Postcard #57.104 Thanks to these gloves—Francois Perier assures Jean Marais in the film Orphée—you can pass through the mirror as if it were water. The famous scene imagined by visionary Jean Cocteau revisits the Orpheus myth in a psychoanalytic key, using mirrors as dimensional gates between a world aware of the super-ego and the dreams of the id. A device beloved by the great French filmmaker whose poetic power, if cited with discretion, is not lost today. It is not technology for long-distance communication, Wi-Fi or Skype, but a silent and erotic game of gazes that forces the audience—on both sides—into a long wait, into daily voyeurism. Graceful reconsideration of the timing of approaching the other: simple and fleeting thought.
Postcard #15. The Bifröst bridge is a mythological place that Nordic gods used for descending upon the land. It is commonly called a bridge but in reality it is a rainbow. The distance between the earthly and heavenly worlds is based on the rift in power separating the human from the divine. The rainbow is not the balanced scale of justice and good government but a one-way street between poverty and wealth; a myth for those who still believe in the complexity of legend. On one side of the bridge is the poor dreamer and on the other a pot of gold coins that vanishes, however, before the rain ends, before it has touched the ground.
Postcard #111. The legal journey. Nothing changes except its meaning. Concise and effective, we await its coming into force in the Ceuta-Gibraltar tract.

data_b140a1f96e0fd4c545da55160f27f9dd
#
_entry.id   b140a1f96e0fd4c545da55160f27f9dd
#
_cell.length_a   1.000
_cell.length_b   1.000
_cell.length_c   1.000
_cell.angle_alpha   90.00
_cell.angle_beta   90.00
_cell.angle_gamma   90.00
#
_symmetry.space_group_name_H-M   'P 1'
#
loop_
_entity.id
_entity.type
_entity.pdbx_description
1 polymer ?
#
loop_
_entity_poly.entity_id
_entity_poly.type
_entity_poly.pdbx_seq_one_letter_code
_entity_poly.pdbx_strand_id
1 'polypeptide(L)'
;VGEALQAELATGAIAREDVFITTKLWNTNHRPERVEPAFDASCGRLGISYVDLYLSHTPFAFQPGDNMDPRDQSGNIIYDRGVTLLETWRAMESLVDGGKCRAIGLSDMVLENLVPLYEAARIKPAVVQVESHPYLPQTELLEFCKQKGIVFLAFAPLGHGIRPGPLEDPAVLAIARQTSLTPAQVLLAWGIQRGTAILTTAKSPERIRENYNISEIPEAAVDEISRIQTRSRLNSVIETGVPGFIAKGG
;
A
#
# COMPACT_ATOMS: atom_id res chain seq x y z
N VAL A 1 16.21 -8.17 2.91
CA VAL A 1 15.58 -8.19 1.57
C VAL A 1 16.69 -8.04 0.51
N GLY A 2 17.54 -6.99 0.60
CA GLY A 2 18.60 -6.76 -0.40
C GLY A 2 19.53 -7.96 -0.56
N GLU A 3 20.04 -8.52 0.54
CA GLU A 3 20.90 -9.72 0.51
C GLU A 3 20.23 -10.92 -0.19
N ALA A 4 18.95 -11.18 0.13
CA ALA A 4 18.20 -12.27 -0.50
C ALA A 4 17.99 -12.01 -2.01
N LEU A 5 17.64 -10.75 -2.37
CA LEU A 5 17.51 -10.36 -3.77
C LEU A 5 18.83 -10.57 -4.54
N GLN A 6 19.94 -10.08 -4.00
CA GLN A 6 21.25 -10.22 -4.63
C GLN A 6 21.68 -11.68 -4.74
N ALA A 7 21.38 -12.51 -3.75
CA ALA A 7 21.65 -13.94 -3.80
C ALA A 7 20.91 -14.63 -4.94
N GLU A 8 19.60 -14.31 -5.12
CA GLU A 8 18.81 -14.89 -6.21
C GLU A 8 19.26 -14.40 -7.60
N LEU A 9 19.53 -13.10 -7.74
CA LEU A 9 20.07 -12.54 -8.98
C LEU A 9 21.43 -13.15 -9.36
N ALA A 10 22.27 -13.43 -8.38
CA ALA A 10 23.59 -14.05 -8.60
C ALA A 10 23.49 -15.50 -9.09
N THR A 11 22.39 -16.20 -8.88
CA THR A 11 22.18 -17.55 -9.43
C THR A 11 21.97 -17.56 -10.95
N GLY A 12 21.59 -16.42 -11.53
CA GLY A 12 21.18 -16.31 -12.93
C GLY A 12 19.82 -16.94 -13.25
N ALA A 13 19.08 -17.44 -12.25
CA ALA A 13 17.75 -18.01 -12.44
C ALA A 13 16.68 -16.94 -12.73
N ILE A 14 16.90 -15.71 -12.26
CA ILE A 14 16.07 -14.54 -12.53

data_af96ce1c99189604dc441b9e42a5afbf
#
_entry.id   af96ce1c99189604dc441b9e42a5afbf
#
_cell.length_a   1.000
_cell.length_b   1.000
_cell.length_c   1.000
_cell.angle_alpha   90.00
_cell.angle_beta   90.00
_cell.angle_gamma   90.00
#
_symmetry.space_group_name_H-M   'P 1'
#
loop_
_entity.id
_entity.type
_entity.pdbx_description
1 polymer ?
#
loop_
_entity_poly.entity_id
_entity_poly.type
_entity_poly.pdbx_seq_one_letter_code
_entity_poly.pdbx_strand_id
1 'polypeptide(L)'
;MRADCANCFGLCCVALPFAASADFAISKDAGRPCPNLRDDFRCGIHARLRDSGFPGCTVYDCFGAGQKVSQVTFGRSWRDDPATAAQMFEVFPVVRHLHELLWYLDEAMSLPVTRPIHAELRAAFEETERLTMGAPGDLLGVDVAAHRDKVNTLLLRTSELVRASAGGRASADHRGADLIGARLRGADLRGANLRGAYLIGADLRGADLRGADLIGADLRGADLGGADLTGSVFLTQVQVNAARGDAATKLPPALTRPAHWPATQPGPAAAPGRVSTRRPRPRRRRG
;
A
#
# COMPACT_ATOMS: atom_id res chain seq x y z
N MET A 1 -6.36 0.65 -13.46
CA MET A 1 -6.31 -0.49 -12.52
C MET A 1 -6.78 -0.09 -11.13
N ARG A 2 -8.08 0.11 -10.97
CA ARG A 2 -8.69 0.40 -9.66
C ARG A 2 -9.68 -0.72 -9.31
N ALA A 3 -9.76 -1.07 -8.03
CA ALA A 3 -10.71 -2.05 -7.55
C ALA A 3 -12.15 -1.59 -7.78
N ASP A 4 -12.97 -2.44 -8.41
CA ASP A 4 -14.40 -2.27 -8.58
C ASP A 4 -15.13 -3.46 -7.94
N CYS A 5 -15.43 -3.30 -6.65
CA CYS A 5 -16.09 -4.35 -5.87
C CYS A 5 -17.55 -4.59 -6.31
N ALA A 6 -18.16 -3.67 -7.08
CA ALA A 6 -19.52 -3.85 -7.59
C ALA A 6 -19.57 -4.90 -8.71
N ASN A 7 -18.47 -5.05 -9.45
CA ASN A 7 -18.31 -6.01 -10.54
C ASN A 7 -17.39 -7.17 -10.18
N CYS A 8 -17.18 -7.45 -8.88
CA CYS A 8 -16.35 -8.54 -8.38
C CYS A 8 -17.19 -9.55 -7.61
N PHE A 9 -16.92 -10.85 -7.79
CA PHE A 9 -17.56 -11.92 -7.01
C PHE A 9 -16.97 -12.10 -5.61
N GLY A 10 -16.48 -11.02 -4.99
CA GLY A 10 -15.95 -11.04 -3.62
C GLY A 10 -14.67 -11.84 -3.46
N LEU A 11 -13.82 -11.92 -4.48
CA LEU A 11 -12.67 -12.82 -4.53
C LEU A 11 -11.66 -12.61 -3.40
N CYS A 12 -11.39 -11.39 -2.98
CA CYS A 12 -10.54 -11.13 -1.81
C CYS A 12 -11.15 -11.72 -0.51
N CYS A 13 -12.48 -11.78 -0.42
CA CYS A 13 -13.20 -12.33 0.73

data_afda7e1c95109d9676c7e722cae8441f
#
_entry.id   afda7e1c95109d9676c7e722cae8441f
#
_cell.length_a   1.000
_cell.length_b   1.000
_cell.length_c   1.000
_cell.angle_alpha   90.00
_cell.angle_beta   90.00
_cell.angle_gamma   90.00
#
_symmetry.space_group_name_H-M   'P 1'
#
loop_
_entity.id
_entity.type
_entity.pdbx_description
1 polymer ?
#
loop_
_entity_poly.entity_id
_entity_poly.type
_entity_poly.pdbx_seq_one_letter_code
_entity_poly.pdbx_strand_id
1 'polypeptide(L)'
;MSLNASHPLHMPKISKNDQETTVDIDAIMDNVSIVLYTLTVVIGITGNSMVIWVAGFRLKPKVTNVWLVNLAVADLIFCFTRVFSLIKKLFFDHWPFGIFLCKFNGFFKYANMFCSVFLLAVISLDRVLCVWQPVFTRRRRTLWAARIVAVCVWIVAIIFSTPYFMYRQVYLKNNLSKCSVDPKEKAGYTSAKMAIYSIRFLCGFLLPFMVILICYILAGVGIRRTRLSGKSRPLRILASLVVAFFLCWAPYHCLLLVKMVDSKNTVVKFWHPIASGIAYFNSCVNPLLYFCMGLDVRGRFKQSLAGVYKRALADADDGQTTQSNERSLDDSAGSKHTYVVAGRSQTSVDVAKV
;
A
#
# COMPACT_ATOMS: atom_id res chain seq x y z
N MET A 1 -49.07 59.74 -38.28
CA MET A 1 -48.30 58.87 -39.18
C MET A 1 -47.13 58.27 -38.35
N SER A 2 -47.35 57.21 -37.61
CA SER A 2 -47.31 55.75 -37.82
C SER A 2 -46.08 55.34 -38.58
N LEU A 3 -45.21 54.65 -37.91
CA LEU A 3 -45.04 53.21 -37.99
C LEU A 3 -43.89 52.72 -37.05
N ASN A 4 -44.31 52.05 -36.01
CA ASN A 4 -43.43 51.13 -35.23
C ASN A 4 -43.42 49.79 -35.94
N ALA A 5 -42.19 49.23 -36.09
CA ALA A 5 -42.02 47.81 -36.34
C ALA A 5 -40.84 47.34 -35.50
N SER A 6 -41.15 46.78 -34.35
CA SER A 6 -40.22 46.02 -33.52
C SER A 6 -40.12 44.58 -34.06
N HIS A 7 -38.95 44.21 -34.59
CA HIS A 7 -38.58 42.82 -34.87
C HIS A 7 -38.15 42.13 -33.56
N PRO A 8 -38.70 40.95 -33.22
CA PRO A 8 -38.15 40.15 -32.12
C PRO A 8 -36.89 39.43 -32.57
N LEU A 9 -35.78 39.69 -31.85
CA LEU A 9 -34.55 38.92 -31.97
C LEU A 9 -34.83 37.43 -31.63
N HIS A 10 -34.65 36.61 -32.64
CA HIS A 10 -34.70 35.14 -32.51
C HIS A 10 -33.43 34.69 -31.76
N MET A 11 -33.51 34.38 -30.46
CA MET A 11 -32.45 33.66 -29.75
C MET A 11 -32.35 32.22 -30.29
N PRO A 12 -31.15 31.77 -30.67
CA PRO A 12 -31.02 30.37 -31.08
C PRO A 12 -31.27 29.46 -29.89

Postcard #47. Many postcards praised the miracle as a solution to problems of intercultural dialogue, showing infrastructure projects with varying degrees of irony through more or less successful symbols. So I ask myself: what is the promised land here since the miracle seems to have already come about? In what direction is the exodus moving?
Postcard #51. In this bridge proposal, the lifesaver, beginning as a specific object designed to save lives, becomes a very pop transitional element. An ironic consideration—follow the instructions for use—on the true conditions of the crossing. Without putting the pained faces and boatloads of illegal immigrants into play, the problem reveals its true relevance, insoluble and difficult to curb, for which only first aid devices can be offered.
Postcard #40. A tribute to all projects that have narrated the cemetery of the "iron whales" with lyrical abundance. The aesthetics of rust and the poetics of inexistent sustainability. The myth of the "machine à habiter" truly seems to have not yet disappeared; perhaps this is the true temporal bridge between the two cultures—Le Corbusier's presumed and prejudicial Mediterranean.
Postcard #144. And if the solution to the problem were not to come from the West? The geographical reconfigurations resulting from the increasing impact of trends in the Asian markets on international policy decisions which the world's entire democratic system is going to face shows how Europe is no longer a suitable place to resolve complex problems. And the law of Archimedes is applied accurately and effectively by a young Chinese architect. Also to be reconsidered is the question regarding on which banks the bridge will rest...